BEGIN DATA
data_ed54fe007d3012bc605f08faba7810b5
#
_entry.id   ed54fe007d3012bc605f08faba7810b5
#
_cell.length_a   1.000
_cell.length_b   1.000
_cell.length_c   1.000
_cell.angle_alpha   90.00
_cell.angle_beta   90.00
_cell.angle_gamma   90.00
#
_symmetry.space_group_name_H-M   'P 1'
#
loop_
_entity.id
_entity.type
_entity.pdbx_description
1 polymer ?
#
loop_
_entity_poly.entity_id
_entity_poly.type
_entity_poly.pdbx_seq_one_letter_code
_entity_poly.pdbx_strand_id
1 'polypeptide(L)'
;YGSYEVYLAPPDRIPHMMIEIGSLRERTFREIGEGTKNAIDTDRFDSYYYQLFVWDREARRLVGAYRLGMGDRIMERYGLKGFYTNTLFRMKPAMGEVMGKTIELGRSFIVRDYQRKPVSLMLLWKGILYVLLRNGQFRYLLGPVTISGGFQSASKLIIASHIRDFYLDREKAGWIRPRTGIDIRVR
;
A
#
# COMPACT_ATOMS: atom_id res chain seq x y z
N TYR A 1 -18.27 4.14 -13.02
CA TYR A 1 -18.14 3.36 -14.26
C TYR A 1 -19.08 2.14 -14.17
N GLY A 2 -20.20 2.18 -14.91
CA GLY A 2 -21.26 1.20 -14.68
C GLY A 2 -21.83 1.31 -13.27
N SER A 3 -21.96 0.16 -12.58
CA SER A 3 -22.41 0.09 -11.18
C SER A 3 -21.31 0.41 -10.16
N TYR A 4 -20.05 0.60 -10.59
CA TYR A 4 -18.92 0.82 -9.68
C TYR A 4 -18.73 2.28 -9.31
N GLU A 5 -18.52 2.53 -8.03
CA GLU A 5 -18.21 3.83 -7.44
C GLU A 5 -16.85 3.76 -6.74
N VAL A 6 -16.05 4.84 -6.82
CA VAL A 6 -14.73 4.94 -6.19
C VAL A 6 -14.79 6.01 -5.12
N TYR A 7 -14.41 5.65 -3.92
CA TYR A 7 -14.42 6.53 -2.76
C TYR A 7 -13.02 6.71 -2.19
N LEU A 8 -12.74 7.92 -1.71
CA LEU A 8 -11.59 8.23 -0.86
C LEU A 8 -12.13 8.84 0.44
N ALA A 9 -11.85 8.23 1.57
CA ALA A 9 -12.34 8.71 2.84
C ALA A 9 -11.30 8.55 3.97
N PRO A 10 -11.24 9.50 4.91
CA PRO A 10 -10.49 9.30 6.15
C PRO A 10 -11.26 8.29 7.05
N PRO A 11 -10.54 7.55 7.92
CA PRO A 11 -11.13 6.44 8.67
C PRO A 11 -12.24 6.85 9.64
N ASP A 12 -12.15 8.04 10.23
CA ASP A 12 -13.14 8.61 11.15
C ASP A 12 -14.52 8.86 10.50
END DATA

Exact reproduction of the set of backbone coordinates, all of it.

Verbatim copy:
data_ed54fe007d3012bc605f08faba7810b5
#
_entry.id   ed54fe007d3012bc605f08faba7810b5
#
_cell.length_a   1.000
_cell.length_b   1.000
_cell.length_c   1.000
_cell.angle_alpha   90.00
_cell.angle_beta   90.00
_cell.angle_gamma   90.00
#
_symmetry.space_group_name_H-M   'P 1'
#
loop_
_entity.id
_entity.type
_entity.pdbx_description
1 polymer ?
#
loop_
_entity_poly.entity_id
_entity_poly.type
_entity_poly.pdbx_seq_one_letter_code
_entity_poly.pdbx_strand_id
1 'polypeptide(L)'
;YGSYEVYLAPPDRIPHMMIEIGSLRERTFREIGEGTKNAIDTDRFDSYYYQLFVWDREARRLVGAYRLGMGDRIMERYGLKGFYTNTLFRMKPAMGEVMGKTIELGRSFIVRDYQRKPVSLMLLWKGILYVLLRNGQFRYLLGPVTISGGFQSASKLIIASHIRDFYLDREKAGWIRPRTGIDIRVR
;
A
#
# COMPACT_ATOMS: atom_id res chain seq x y z
N TYR A 1 -18.27 4.14 -13.02
CA TYR A 1 -18.14 3.36 -14.26
C TYR A 1 -19.08 2.14 -14.17
N GLY A 2 -20.20 2.18 -14.91
CA GLY A 2 -21.26 1.20 -14.68
C GLY A 2 -21.83 1.31 -13.27
N SER A 3 -21.96 0.16 -12.58
CA SER A 3 -22.41 0.09 -11.18
C SER A 3 -21.31 0.41 -10.16
N TYR A 4 -20.05 0.60 -10.59
CA TYR A 4 -18.92 0.82 -9.68
C TYR A 4 -18.73 2.28 -9.31
N GLU A 5 -18.52 2.53 -8.03
CA GLU A 5 -18.21 3.83 -7.44
C GLU A 5 -16.85 3.76 -6.74
N VAL A 6 -16.05 4.84 -6.82
CA VAL A 6 -14.73 4.94 -6.19
C VAL A 6 -14.79 6.01 -5.12
N TYR A 7 -14.41 5.65 -3.92
CA TYR A 7 -14.42 6.53 -2.76
C TYR A 7 -13.02 6.71 -2.19
N LEU A 8 -12.74 7.92 -1.71
CA LEU A 8 -11.59 8.23 -0.86
C LEU A 8 -12.13 8.84 0.44
N ALA A 9 -11.85 8.23 1.57
CA ALA A 9 -12.34 8.71 2.84
C ALA A 9 -11.30 8.55 3.97
N PRO A 10 -11.24 9.50 4.91
CA PRO A 10 -10.49 9.30 6.15
C PRO A 10 -11.26 8.29 7.05
N PRO A 11 -10.54 7.55 7.92
CA PRO A 11 -11.13 6.44 8.67
C PRO A 11 -12.24 6.85 9.64
N ASP A 12 -12.15 8.04 10.23
CA ASP A 12 -13.14 8.61 11.15
C ASP A 12 -14.52 8.86 10.50